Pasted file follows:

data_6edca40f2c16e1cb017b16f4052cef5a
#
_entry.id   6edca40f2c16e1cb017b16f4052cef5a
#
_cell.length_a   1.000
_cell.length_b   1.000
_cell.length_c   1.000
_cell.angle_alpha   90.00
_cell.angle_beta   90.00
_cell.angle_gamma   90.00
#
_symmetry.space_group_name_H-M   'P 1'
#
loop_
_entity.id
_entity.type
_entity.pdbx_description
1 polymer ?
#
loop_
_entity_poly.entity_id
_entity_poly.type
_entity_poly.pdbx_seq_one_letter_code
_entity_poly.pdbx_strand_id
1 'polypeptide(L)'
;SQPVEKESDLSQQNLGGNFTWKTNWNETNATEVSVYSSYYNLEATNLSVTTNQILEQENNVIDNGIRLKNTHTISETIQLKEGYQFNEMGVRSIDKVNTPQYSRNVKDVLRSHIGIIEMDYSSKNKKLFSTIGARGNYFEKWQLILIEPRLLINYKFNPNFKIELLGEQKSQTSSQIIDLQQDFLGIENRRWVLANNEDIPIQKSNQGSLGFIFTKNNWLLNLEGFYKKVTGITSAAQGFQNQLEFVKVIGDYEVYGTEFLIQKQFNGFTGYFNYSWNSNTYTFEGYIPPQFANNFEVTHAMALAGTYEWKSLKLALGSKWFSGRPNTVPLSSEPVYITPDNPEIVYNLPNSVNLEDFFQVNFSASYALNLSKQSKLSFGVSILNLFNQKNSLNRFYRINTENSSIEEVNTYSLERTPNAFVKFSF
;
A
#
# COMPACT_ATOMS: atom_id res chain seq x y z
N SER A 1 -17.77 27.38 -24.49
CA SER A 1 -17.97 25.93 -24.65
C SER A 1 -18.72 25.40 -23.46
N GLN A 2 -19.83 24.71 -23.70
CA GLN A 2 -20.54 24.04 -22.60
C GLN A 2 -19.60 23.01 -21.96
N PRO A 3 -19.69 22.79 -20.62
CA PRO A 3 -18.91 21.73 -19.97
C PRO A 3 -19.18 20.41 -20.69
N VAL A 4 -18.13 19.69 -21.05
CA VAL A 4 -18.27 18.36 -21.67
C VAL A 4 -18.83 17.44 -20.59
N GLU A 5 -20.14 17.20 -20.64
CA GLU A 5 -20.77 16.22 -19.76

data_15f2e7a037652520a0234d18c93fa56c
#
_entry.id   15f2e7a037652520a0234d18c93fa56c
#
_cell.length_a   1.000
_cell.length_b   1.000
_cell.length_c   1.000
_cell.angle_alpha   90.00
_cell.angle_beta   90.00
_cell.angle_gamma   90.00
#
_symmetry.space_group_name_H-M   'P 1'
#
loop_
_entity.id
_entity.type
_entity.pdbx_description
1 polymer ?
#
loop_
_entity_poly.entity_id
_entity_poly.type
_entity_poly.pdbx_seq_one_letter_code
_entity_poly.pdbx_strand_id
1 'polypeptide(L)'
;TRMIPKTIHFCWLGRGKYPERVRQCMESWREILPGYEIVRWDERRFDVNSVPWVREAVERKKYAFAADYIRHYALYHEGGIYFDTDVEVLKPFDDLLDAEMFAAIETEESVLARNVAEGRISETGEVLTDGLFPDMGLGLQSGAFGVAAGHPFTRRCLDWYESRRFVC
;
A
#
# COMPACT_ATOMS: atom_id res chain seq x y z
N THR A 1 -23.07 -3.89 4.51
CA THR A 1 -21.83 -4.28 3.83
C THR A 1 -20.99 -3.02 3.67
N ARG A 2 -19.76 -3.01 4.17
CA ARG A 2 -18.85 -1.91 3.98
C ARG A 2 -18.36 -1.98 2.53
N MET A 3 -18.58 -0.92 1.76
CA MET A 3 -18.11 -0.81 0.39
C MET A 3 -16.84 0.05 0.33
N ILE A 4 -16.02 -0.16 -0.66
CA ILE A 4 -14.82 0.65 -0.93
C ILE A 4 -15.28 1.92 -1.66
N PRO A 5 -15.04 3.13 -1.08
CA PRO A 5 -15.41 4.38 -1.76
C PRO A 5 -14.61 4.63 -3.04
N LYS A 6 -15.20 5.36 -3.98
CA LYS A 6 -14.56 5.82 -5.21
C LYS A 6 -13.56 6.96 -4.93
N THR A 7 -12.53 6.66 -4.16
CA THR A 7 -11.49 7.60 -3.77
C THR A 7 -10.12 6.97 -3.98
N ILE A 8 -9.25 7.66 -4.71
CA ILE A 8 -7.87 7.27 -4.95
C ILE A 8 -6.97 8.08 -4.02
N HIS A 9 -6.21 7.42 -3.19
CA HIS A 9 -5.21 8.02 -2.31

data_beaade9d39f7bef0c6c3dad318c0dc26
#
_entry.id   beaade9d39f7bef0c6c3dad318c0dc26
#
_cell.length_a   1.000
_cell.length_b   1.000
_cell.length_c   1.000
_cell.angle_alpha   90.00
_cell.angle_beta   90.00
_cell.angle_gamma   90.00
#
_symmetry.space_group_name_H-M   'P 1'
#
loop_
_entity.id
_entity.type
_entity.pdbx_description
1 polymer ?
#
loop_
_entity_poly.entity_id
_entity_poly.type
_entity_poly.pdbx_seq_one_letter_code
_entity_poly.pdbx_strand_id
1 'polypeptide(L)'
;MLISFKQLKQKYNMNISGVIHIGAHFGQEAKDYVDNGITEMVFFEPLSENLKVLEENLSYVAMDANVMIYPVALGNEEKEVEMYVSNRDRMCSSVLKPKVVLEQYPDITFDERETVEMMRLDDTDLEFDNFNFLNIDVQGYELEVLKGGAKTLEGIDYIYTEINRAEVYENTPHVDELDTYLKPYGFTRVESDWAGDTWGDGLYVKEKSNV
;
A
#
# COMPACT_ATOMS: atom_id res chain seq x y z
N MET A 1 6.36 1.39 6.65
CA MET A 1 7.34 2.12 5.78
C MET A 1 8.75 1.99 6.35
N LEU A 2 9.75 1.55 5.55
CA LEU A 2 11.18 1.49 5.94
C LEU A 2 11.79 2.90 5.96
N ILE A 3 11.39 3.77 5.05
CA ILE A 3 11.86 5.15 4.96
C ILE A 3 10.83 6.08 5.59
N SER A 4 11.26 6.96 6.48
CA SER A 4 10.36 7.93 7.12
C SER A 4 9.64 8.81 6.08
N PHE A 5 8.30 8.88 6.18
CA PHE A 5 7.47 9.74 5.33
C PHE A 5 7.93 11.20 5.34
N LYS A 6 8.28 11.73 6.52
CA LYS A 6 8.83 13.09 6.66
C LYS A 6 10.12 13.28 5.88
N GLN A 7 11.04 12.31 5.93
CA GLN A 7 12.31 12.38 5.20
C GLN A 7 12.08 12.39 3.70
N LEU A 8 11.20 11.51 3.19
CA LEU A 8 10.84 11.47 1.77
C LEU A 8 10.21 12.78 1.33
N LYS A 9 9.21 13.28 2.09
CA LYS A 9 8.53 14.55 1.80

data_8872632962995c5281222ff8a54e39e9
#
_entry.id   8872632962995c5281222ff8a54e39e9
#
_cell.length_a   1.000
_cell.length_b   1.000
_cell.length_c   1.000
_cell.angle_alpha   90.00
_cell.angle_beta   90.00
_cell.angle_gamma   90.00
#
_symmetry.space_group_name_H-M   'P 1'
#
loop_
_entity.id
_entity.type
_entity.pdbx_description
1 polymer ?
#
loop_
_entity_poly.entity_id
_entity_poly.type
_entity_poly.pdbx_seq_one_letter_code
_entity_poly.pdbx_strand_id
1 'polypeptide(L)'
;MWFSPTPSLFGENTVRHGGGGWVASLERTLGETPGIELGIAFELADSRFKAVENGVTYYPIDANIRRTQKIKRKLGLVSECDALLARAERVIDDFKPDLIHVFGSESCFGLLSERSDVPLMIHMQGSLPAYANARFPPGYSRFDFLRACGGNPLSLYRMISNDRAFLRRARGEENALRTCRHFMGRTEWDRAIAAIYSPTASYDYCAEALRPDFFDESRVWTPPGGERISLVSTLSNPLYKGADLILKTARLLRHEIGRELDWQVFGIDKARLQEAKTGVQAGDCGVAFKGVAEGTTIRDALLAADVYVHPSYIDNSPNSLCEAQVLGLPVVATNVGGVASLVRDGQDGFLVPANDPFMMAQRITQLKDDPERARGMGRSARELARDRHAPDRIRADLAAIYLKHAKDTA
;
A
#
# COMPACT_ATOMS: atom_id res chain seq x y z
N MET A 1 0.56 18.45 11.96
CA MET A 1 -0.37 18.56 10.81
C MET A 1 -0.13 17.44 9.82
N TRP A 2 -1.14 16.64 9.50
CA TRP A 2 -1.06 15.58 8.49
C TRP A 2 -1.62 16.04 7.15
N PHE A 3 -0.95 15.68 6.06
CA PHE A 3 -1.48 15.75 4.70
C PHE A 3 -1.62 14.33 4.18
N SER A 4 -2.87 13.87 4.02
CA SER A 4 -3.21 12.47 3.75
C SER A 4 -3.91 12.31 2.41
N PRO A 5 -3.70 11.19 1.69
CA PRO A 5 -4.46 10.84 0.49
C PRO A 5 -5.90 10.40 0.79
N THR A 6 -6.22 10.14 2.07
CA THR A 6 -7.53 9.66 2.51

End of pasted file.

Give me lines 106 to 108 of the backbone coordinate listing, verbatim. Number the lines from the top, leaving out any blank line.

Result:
_cell.length_b   1.000
_cell.length_c   1.000
_cell.angle_alpha   90.00